On occasion I think it would be a great idea to make a photographic record of a painting in the making. However, it does not always turn out as planned . . . . . . . . . . . . .
I find in the early stages stopping to take a photograph every once in a while is easy, I often take breaks to stand back and consider the work and where I want to go next, it is just a case of having my camera to hand and actually remembering to take the pic. The problem is at a later stage, once I am in the zone as it were - time just disappears and the momentum of the artwork takes over . . . . I am sure there must be other artists out there that know what I mean. It is at this stage that the thought of photography is completely forgotten and it becomes not so much time-lapse photography as 'time-gap' photography!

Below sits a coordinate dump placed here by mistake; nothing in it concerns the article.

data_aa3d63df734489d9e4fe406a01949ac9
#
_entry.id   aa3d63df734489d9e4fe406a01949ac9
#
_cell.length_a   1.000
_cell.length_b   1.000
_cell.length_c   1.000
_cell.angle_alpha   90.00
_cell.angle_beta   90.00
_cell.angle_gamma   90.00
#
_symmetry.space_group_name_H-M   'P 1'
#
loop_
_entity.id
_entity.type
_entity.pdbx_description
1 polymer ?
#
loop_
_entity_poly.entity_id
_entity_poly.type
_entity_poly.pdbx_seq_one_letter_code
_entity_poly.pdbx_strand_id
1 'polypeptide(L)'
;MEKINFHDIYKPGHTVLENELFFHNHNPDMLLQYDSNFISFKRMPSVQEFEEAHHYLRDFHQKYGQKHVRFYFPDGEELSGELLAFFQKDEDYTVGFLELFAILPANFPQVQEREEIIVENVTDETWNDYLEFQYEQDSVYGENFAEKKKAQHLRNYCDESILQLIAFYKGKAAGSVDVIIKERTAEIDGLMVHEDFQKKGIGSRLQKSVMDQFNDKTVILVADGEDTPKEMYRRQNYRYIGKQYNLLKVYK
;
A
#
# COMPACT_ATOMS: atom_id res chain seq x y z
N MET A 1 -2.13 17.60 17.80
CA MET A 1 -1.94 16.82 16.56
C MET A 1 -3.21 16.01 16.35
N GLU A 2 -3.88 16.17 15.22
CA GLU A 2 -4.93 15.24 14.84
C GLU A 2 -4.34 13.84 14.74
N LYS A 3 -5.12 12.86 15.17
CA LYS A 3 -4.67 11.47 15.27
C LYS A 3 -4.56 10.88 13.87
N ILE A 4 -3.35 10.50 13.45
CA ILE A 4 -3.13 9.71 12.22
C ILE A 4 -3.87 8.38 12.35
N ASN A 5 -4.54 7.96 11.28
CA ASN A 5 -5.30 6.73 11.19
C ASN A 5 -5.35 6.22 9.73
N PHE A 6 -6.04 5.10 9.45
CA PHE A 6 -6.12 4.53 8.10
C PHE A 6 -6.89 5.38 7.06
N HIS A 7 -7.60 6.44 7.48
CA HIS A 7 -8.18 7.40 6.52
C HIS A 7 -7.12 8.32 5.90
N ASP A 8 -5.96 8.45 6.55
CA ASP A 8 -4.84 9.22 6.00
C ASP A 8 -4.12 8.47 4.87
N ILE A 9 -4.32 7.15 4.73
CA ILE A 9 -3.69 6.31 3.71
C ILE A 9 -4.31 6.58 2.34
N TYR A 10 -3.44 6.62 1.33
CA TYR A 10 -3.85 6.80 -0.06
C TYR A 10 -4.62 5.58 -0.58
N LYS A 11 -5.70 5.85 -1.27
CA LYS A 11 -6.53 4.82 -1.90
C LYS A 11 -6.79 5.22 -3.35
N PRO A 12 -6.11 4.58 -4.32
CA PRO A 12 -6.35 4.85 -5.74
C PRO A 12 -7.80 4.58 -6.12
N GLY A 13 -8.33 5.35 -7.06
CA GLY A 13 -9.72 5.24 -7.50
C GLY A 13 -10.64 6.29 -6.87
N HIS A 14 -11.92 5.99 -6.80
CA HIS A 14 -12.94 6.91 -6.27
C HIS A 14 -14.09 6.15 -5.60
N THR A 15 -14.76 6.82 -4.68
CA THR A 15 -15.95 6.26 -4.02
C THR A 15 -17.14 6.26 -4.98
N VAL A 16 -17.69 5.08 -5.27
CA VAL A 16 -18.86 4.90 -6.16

Below is one of my more successful attempts at capturing the progress on a piece. This is a 16 x 12 inch acrylic on canvas titled 'Oxford Train', inspired as you can probably guess by a train journey to Oxford and some silly photos I took whilst keeping my daughter amused (she is featuring in the piece). The painting was created in 2008 and I love looking back at these images as a fascinating view on how my mind works when building up the layers and colours to make the finished artwork.
You will notice that the previously mentioned 'time-gap' occurs between pictures 3 above and 4 below, it is not so apparent with this painting which is why I have shared this older work of
art with you. It is also something that is not a typical composition for me, though I hope you agree that it still shows my recognisable style.
The finished painting is below . . . 'Oxford Train' 2008 . . . I hope you have enjoyed the insight into my artist mind. I will attempt to share a more recent time-lapse artwork soon.